As the two largest economies in West Africa, the relationship between Nigeria and Ghana is a crucial one for the region. Trade ties are particularly important, and Nigeria’s high levels of liquidity serve as an important source of capital for Ghana. However, a recent dispute between the two countries concerning the status of Nigerian traders in Ghana is a reminder of past bilateral tensions that have occasionally worsened political and economic relations, although the two countries have since moved to resolve the row and their governments have not heeded calls to sever ties.
REGIONAL BIG HITTERS: Nigeria and Ghana are the largest and second-largest economies in West Africa, respectively, and are also the two biggest oil producers in the region, although the difference in output between the two is immense. Nigeria was Ghana’s third-most-important trade partner in 2010, accounting for almost 10% of total Ghanaian foreign trade. Ghana, in turn, was Nigeria’s ninth-largest trade partner in that same year, accounting for some 1.3% of Nigerian trade ( including 1.9% of exports). Nigeria has also been a very important source of investment in Ghana. In recent years, for example, several Nigerian banks have set up shop in Ghana, as has the Nigerian telecommunications company Globacom.
PAST ISSUES: However, relations between the two former British colonies have not always been so rosy. In 1969-70, Ghana expelled large numbers of Nigerian residents. In 1981, at a time when Ghana was reliant on Nigeria for around 90% of its petrol requirements, Nigeria suspended oil exports to the country in response to the coup of that year, and then went on to expel around 1m Ghanaian residents in 1983 and a further 300,000 in 1985. These sporadic outbursts had largely died down, but concerns over competition among market traders – and more particularly, the loss of business among Ghanaian traders – has allowed them to flare up once again. The most recent argument centres on the government’s plans to enforce the 1994 Ghana Investment Promotion Centre Act, which mandates foreigners to employ a minimum of 10 Ghanaians and invest at least $300,000 in the capital of their business in order to act as traders in the country – a provision that has often been ignored.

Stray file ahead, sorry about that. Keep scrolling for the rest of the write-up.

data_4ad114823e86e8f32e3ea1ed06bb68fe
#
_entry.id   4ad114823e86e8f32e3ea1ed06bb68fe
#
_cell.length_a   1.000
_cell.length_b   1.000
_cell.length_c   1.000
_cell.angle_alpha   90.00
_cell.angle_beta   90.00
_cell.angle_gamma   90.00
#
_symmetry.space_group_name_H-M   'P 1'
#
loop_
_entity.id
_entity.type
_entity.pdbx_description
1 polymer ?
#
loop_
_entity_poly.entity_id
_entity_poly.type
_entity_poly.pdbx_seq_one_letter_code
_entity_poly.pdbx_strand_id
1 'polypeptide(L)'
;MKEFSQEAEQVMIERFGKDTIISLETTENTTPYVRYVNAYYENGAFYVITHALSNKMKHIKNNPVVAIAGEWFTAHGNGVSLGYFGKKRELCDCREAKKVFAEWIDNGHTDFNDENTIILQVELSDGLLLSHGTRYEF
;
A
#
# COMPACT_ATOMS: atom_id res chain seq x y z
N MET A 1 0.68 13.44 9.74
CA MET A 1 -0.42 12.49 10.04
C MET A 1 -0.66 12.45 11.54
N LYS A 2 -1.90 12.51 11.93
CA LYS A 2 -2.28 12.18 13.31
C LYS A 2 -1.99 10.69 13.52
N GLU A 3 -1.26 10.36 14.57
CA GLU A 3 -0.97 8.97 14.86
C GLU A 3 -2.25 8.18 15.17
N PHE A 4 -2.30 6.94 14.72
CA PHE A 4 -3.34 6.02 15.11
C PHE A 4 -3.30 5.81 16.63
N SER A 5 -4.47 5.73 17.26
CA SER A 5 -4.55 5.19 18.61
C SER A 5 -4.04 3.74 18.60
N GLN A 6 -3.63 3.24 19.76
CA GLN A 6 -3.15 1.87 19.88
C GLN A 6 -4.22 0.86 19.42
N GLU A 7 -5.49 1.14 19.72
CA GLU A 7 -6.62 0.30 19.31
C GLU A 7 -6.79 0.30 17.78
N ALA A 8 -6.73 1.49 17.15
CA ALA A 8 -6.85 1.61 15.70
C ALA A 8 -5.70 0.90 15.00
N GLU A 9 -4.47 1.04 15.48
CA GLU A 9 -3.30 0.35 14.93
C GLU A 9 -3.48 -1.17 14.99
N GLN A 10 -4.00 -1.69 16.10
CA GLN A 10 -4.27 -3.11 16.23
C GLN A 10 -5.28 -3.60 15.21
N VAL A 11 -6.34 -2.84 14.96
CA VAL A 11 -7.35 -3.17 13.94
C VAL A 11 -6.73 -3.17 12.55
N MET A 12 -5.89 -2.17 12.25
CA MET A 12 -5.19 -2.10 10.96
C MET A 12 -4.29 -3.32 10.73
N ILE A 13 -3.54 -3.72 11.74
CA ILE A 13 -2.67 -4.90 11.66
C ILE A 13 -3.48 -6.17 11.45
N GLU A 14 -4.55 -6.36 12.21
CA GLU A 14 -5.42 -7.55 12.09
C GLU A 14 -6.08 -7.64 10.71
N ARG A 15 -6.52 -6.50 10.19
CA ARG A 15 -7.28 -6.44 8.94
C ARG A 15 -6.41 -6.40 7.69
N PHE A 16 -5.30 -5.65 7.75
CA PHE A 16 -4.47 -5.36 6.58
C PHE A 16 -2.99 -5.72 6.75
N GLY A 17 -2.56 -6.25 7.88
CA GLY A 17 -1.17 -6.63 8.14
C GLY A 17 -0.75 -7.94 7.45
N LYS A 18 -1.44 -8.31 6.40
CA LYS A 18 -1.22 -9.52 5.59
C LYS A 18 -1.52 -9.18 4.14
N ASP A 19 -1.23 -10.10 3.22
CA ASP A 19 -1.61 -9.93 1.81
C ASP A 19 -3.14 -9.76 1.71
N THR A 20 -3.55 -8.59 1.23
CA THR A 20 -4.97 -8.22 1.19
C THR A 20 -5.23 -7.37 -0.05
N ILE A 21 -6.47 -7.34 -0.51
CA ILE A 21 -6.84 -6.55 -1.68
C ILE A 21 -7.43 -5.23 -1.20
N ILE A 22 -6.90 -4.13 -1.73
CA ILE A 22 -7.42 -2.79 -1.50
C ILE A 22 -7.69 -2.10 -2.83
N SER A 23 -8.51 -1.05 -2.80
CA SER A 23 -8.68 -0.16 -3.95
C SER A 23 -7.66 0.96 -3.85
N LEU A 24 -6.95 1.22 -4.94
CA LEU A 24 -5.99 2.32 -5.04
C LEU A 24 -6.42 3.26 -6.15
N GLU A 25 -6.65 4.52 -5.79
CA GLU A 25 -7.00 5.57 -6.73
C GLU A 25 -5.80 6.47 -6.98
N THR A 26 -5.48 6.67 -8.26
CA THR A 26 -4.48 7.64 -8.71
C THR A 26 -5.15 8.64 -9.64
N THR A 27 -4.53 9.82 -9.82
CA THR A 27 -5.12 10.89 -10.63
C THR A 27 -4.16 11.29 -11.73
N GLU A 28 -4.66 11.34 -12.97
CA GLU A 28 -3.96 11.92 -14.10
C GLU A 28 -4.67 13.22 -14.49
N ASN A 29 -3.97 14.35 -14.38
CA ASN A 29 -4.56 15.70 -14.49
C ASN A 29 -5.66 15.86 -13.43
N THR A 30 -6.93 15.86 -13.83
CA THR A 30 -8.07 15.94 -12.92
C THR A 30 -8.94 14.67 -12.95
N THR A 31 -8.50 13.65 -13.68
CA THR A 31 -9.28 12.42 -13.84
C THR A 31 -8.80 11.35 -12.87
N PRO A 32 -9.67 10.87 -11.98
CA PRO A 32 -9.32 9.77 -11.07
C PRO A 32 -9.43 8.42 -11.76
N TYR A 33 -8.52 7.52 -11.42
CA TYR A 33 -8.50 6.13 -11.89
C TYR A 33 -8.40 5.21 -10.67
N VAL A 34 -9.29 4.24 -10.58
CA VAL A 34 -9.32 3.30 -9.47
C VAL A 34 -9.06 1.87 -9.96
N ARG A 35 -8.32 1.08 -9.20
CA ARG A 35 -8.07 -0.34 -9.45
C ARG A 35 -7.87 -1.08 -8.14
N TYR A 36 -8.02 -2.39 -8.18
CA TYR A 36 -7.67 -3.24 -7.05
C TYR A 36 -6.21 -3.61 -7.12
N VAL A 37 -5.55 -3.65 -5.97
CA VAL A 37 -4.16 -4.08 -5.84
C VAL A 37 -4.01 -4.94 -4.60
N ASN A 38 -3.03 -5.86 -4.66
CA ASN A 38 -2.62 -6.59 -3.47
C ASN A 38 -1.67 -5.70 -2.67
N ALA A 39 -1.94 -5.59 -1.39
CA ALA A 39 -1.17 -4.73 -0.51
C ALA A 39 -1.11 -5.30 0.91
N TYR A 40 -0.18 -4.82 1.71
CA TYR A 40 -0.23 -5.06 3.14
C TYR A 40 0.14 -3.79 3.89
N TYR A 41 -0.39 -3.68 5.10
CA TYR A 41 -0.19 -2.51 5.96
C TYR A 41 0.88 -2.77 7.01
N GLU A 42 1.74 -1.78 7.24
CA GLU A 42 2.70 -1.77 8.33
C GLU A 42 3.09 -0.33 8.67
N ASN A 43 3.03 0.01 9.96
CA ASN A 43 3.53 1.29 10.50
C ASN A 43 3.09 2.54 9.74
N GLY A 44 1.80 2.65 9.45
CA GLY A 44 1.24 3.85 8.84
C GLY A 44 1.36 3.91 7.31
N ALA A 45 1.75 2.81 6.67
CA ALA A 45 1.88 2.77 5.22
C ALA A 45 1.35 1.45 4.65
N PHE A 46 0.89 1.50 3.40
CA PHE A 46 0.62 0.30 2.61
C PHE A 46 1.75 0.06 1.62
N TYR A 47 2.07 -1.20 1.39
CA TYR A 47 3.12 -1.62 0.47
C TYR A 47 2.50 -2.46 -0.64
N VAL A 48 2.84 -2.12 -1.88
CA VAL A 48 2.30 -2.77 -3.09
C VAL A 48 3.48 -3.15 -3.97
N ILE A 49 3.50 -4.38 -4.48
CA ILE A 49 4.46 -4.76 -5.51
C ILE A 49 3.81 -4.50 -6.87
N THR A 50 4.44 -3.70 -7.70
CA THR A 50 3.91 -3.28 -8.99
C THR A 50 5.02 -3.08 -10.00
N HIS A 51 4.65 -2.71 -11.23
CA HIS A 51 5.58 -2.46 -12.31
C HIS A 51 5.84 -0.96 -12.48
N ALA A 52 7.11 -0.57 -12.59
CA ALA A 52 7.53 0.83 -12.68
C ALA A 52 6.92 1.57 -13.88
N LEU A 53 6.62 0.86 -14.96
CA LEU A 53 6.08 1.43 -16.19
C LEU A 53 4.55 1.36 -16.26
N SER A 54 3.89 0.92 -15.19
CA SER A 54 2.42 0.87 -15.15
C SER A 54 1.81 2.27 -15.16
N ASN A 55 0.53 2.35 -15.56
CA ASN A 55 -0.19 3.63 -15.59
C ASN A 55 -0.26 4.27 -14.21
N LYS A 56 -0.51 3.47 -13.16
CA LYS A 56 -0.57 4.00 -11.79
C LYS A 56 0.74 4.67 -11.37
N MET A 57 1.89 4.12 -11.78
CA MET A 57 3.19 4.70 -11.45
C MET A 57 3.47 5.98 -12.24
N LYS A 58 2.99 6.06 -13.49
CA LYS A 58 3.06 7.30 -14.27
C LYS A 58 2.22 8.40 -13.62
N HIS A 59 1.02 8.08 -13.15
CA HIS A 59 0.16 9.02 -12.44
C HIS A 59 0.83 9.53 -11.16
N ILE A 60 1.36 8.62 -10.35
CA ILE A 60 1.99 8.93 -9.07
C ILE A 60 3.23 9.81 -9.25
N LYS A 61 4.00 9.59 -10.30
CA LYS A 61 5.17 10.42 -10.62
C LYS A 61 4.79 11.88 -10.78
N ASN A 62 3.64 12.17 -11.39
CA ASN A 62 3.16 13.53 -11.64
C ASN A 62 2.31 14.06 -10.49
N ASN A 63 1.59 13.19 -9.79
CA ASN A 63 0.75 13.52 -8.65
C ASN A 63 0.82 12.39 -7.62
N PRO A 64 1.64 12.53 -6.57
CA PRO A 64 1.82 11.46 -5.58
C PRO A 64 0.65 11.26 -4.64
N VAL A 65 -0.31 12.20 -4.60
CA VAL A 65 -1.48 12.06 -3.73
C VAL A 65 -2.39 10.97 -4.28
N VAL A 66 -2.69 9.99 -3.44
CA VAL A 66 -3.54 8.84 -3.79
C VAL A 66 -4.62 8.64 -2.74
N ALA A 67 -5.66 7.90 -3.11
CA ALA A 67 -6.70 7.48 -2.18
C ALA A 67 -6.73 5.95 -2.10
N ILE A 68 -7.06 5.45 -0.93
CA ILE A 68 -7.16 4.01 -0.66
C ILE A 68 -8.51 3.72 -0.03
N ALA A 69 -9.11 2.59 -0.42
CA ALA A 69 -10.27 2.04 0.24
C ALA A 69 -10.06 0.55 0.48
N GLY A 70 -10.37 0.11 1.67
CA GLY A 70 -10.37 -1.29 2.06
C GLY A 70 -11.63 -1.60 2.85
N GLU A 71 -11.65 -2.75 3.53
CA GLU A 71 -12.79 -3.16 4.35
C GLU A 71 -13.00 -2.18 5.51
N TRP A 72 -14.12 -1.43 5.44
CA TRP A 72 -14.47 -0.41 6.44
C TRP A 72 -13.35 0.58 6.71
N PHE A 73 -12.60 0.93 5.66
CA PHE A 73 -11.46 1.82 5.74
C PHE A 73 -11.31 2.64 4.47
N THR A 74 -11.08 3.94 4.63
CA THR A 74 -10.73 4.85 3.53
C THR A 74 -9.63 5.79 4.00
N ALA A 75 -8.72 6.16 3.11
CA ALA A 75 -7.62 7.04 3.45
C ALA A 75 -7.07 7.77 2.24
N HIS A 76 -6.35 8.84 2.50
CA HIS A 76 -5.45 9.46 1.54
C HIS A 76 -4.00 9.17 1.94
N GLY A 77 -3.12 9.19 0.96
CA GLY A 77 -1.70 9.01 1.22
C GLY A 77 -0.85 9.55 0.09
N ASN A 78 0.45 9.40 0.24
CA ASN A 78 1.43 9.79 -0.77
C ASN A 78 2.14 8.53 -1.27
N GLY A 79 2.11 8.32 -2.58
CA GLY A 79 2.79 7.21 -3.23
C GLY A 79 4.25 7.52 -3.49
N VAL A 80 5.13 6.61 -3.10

IMPACT ON TRADERS: While the law affects all foreign traders, Nigerians are particularly heavily represented in commerce in the country; hundreds of thousands of Nigerians are thought to live in Ghana and many of them work as small-scale market traders. As a result, resident Nigerian traders see the crackdown on enforcement as targeting them in particular, particularly since complying with the act is often beyond the means of most traders.
In late June 2012 the government issued a warning that all legal requirements surrounding foreigners’ presence and business activities in the country would be strictly applied, and in early July the government moved to start enforcing the act, closing foreign-owned businesses in Accra’s famous Makola market and other trading centres.
Although anecdotal evidence indicates that Nigerian traders – along with Chinese traders – were affected, the overall impact on resident Nigerians has not been noticeable. However, the crackdown has led to a flaring of tensions between the two countries, with some Nigerian politicians reportedly calling on the government to sever diplomatic relations with Ghana in retaliation for plans to enforce the act.
KEEP THE CHANNELS OPEN: Few expect calls for the cutting of ties to be heeded, however – there is too much at stake and, in spite of the occasional disagreement between them, the two countries are as closely intertwined as can be. In early July 2012 the Nigerian government said bilateral relations between the two countries would not be jeopardised by the move, and later in the same month the two governments met to discuss the act’s requirements.
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